Machine Learning (ML) seems to be one of the most promising solution to automate partially or completely some of the complex tasks currently realized by humans, such as driving vehicles, recognizing voice, etc. It is also an opportunity to implement and embed new capabilities out of the reach of classical implementation techniques. However, ML techniques introduce new potential risks. Therefore, they have only been applied in systems where their benefits are considered worth the increase of risk. In practice, ML techniques raise multiple challenges that could prevent their use in systems submitted to certification constraints. But what are the actual challenges? Can they be overcome by selecting appropriate ML techniques, or by adopting new engineering or certification practices? These are some of the questions addressed by the ML Certification 3 Workgroup (WG) set-up by the Institut de Recherche Technologique Saint Exup\'ery de Toulouse (IRT), as part of the DEEL Project.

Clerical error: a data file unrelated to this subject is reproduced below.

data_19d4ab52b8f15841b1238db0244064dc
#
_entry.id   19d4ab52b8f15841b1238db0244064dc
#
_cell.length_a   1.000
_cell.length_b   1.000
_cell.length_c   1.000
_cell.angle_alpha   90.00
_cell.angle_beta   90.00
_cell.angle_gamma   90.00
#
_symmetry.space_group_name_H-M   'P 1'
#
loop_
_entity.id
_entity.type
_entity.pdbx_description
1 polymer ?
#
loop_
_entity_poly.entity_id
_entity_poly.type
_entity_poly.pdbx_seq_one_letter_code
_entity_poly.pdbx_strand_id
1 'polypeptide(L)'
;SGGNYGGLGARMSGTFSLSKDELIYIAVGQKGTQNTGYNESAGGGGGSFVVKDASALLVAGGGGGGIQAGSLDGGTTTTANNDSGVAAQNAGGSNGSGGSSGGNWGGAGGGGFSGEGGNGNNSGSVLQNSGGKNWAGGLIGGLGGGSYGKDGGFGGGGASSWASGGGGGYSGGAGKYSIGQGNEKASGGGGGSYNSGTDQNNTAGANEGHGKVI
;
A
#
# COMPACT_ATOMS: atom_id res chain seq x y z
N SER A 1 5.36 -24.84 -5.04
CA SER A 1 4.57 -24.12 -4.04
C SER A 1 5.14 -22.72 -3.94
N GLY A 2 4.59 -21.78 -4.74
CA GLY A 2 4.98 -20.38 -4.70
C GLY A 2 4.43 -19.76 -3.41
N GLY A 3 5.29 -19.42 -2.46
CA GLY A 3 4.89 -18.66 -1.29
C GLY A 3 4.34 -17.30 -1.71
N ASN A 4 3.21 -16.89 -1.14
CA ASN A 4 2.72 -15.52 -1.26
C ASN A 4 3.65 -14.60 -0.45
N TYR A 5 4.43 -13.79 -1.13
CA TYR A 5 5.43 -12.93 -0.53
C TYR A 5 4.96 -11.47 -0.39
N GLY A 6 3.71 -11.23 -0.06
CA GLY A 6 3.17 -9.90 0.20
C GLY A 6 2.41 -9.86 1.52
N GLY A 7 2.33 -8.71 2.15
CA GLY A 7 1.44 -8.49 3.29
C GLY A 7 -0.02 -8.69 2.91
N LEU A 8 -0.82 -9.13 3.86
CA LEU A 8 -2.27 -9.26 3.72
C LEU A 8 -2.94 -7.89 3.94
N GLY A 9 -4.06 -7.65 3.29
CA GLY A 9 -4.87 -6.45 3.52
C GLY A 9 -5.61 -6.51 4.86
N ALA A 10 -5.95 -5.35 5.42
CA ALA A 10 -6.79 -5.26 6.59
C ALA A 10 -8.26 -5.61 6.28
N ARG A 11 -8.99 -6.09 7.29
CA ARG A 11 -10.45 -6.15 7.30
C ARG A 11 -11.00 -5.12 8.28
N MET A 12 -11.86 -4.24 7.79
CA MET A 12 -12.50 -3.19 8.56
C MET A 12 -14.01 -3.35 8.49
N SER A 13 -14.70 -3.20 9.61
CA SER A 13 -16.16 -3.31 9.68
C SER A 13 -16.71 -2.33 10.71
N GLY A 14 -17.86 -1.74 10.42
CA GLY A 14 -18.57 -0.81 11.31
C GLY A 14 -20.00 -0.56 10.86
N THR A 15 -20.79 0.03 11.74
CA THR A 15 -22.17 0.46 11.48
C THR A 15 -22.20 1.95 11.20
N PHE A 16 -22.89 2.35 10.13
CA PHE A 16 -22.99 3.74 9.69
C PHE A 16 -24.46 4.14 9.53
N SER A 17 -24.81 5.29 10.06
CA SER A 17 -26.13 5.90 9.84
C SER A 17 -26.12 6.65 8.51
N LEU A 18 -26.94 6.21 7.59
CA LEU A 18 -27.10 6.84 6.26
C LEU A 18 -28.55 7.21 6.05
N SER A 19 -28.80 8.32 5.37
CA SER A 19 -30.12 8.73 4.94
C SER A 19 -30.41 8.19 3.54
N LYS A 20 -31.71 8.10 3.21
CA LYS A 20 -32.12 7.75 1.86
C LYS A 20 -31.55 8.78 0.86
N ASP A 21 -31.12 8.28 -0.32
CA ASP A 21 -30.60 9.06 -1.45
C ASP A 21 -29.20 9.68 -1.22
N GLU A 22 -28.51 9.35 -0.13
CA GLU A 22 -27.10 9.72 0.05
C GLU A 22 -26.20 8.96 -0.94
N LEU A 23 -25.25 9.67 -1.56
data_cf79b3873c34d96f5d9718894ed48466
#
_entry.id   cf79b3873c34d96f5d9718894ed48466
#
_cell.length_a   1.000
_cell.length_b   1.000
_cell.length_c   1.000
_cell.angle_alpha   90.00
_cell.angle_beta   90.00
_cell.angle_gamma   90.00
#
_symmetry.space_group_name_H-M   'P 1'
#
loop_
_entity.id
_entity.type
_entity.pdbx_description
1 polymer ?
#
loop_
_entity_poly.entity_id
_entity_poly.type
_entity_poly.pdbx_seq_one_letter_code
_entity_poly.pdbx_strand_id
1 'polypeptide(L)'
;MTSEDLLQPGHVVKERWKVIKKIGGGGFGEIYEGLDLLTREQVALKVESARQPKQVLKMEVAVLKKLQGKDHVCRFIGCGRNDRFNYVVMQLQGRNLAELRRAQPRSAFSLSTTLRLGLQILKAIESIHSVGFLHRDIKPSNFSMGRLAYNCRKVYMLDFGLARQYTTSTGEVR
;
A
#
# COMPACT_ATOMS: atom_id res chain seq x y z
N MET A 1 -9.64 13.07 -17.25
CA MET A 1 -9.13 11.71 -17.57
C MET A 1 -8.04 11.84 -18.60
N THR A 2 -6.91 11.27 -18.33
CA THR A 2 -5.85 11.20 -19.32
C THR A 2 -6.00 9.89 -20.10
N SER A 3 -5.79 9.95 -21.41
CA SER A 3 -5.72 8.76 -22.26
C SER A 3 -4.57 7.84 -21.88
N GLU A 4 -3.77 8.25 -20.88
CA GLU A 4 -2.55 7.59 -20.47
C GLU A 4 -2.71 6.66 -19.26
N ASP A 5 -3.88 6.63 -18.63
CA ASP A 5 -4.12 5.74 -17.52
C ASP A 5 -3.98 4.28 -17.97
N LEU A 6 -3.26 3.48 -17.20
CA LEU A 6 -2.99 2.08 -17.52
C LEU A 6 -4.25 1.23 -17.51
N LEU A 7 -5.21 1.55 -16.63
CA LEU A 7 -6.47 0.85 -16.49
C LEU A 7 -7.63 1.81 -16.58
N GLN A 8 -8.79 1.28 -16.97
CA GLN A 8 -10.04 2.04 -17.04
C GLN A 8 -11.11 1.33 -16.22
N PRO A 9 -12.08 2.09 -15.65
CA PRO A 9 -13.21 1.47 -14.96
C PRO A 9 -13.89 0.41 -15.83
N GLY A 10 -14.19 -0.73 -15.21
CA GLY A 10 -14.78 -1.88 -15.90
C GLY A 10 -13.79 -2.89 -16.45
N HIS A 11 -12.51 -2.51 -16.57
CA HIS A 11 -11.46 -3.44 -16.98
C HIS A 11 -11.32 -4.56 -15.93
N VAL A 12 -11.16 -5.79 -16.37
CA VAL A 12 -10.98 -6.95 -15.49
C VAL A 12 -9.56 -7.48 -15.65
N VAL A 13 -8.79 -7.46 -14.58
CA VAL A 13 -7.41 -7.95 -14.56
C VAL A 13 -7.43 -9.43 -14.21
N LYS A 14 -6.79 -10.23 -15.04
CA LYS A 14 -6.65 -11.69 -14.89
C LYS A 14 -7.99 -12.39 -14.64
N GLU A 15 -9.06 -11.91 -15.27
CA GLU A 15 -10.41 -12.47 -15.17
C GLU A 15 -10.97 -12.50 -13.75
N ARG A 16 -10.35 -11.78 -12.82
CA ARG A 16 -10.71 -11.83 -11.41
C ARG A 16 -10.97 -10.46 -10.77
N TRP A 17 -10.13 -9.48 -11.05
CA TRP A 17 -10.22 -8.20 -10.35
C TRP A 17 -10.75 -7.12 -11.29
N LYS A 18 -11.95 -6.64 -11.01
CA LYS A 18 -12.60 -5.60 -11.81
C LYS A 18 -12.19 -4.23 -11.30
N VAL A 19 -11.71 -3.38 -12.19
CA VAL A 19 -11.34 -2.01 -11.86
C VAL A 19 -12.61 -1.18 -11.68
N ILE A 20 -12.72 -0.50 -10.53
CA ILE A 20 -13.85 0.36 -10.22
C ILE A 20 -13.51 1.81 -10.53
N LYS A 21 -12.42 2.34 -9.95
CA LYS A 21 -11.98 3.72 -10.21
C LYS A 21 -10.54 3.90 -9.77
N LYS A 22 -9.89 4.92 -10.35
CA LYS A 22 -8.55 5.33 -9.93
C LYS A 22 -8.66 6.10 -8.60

The Civil Aviation Safety Authority (CASA), alongside Airservices Australia, on Wednesday announced a trial of a new digital, automated process that is aimed at expediting the approval processes of remotely piloted aircraft operations. According to the organisations, the application process currently takes weeks to complete before commercial drone operators are allowed to take flight. With the trial, CASA and Airservices hope to create an application process that reduces the time required from weeks to seconds. "Moving to digital approval processes is a key initiative for CASA, streamlining interactions and making it easier for operators," CASA acting-CEO and Aviation Safety director Graeme Crawford said. The trial digital process will be delivered through CASA's remotely piloted aircraft systems digital platform, with Airservices and the Queensland University of Technology to develop designated maps that will be used to conduct the relevant analysis required for these automated authorisations.